3

Let $\xi^\alpha$ be a Killing vector of a metric $g_{\mu\nu}$, i.e. it satisfies $$ \nabla_\mu \xi_\nu + \nabla_\nu \xi_\mu = g_{\mu\alpha} \partial_\nu \xi^\alpha + g_{\nu\alpha} \partial_\mu \xi^\alpha + \xi^\alpha \partial_\alpha g_{\mu\nu} $$ Then the quantity $$ Q = \xi^\alpha u_\alpha $$ is conserved along any geodesic. To see this, we can compute $$ ...


2

But why is it the component of the dual vector $p_\phi$ that is constant rather than $p^\phi$? From the bottom of page 189: The geodesic equation can thus, in complete generality, be written $$m \frac{dp_\beta}{d\tau} = \frac{1}{2}g_{\nu \alpha,\beta}\;p^\nu p^\alpha$$ We therefore have the following important result: if all of the ...


2

No observer will ever observe a true horizon because it takes an infinite time to form. All we real observers will ever see is an apparent horizon, though for typical black holes the difference between the real and apparent horizons is extremely small. The Hawking radiation does depend on the motion of the observer. For example a freely falling observer ...


1

This isn't something that can be answered within our current understanding of physics, since GR and QFT fail at predicting what exists beyond the event horizon of a black hole. Philosophically, the question you ask is fascinating, because it represents one of the deepest mysteries in physics. In practice, though, we are only really concerned with things that ...


2

Yes, we expect all astrophysical black holes to have nonzero rotation. If nothing else, a rotating black hole that absorbs even a single particle with net angular momentum will then have nonzero angular momentum.


2

Firstly we should note that the universe as a whole is not described by the Schwarzschild metric, so the Schwarzschild radius of the universe is a meaningless concept. However if you take the mass of the observable universe you could ask what the Schwarzschild radius of a black hole of this mass is. For a mass $M$ the Schwarzschild radius is: $$ r_s = ...


1

The point of view of a photon is not really a valid reference frame. This can be seen by asking yourself this question: if the speed of light is constant in all reference frames (a basic postulate of special relativity), then does a photon see itself traveling at the speed of light? As can be seen, this is utterly nonsensical.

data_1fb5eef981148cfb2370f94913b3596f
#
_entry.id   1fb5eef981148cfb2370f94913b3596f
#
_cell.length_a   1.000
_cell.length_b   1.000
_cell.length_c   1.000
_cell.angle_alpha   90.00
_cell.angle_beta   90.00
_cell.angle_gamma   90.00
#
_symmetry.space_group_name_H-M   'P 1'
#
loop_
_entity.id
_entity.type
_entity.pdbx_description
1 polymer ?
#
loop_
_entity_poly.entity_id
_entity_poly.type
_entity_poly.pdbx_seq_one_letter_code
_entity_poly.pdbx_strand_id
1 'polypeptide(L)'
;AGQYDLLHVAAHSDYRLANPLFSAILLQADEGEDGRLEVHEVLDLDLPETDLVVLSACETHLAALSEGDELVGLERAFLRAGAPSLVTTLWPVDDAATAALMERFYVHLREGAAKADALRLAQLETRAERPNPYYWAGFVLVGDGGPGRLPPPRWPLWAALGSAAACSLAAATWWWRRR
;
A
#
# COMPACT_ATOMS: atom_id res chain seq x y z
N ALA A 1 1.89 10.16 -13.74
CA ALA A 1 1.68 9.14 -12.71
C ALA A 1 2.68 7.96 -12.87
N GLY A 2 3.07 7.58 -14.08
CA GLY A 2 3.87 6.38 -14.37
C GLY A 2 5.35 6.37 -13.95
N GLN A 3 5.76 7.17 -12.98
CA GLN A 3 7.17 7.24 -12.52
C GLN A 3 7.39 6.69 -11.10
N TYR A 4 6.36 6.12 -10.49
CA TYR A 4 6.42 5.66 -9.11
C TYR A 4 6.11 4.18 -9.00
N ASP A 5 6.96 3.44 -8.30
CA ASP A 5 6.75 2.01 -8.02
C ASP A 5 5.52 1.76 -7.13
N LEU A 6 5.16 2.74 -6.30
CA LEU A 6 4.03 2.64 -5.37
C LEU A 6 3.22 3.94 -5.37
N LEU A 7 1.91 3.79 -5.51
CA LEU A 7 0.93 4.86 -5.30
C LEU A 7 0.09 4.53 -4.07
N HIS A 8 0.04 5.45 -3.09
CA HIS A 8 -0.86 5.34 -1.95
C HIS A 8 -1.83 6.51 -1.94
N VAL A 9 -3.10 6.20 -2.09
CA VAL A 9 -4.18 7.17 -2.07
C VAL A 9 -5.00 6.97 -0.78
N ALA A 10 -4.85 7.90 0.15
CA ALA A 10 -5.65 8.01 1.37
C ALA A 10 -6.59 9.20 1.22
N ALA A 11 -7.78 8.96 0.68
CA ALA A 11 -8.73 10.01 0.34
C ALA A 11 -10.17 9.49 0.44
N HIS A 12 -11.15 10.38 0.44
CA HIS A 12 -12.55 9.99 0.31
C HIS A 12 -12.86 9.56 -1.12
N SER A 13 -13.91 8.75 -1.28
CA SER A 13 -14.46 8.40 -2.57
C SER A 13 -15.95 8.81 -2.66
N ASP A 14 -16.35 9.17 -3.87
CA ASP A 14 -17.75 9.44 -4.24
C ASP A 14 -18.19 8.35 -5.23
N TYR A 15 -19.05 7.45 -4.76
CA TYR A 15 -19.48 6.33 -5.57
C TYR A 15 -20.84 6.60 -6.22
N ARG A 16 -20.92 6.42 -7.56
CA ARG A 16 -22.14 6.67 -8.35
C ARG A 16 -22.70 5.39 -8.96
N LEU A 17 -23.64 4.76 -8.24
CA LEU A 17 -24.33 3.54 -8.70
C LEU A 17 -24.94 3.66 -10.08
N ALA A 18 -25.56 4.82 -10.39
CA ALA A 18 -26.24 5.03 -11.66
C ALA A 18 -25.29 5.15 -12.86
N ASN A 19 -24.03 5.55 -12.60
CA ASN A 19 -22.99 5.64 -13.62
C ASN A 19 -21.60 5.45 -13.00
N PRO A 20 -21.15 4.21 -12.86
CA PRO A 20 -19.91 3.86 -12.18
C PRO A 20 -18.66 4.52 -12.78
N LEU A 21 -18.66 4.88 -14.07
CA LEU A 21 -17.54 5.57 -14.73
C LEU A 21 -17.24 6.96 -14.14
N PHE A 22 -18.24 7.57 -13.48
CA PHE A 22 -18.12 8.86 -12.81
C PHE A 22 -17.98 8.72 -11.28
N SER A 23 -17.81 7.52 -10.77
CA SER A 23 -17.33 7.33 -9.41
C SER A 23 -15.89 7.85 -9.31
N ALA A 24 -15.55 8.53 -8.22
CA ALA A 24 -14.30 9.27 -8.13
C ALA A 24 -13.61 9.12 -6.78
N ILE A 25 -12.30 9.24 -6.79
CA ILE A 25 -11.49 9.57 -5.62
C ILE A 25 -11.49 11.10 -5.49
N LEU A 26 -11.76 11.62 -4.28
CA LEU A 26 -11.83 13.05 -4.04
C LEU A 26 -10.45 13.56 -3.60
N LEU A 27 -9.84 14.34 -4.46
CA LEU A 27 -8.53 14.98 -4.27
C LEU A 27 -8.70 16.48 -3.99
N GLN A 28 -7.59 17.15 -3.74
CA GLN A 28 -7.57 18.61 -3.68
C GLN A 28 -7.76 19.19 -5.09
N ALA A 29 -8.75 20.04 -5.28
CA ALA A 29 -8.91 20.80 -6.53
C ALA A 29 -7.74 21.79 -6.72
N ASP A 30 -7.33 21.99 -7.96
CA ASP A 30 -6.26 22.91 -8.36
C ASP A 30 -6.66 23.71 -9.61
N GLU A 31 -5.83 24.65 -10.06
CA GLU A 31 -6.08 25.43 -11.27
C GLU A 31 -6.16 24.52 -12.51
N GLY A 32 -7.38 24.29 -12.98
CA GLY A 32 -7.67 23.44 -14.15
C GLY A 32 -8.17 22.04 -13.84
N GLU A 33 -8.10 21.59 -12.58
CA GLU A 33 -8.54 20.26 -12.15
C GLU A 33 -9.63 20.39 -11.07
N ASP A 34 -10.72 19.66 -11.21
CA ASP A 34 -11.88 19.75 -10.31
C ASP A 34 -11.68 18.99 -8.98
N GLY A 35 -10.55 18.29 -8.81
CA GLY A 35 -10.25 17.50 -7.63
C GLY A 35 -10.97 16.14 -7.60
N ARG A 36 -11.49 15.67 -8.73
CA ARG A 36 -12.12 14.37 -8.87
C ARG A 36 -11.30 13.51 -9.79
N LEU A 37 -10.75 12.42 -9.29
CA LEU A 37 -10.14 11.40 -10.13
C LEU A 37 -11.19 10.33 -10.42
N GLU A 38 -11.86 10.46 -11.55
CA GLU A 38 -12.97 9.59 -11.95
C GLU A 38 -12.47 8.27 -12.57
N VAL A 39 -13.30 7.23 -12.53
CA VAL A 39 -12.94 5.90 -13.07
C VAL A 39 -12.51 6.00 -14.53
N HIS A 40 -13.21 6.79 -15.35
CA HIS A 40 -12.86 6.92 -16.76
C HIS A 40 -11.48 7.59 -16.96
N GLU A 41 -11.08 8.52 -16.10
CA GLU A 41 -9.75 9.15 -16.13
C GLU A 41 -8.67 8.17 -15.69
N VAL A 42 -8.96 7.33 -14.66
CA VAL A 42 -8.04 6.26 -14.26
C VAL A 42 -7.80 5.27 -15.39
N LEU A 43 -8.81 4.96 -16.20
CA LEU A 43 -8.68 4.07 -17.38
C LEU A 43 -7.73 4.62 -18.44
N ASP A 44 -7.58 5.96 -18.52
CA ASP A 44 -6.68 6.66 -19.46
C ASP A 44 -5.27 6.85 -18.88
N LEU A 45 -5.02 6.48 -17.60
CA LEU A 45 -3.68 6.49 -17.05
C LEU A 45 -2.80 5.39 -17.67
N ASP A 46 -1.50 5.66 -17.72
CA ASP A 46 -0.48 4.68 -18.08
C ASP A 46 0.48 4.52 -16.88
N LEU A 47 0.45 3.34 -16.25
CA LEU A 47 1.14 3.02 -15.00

1

We can't tell how matter behaves inside a black hole. I can think of at least several solutions, but there is no way to either confirm or deny them. I'd say its most likely matter forms a sphere inside the event horizon equal to the radii of the black hole. Considering physics (as we know it) don't break down inside the black hole, matter can't travel ...


2

You are correct that the status of a black hole is determined by its mass, but also by its radius. The gravitational field becomes stronger the bigger the mass and the closer you can get to that mass. A black hole forms once a mass $M$ is compressed inside the Schwarzschild radius $r_s = 2GM/c^2$. i.e. once its density achieves $$ \rho > \frac{3M}{4\pi ...


2

A stellar mass black hole usually forms during a core collapse supernova of a very massive star. Our understanding of star formation is that most stars will have some angular momentum, and some of this angular momentum will be passed on to the black hole which is produced when the core collapses. This means that, as you mention, most black holes will be ...


9

My favorite reference for these sorts of things that straddle physics and geometry is Frankel's "The geometry of physics". In the chapter on harmonic forms, you will find what he refers to simply as "Hodge's Theorem". It's a little more general than you need, because it applies to general $p$-forms, and you only need functions (0-forms). So I'll ...


0

Yeah, great question. Firstly, one of your underlying assumptions is spot on. You can send messages with gravity. If you have a brick in your hand and wave it back and forth a pendulum on the moon will have its period slightly changed because the direction and strength of the gravitational field around the pendulum will change slightly as the brick moves. ...


-1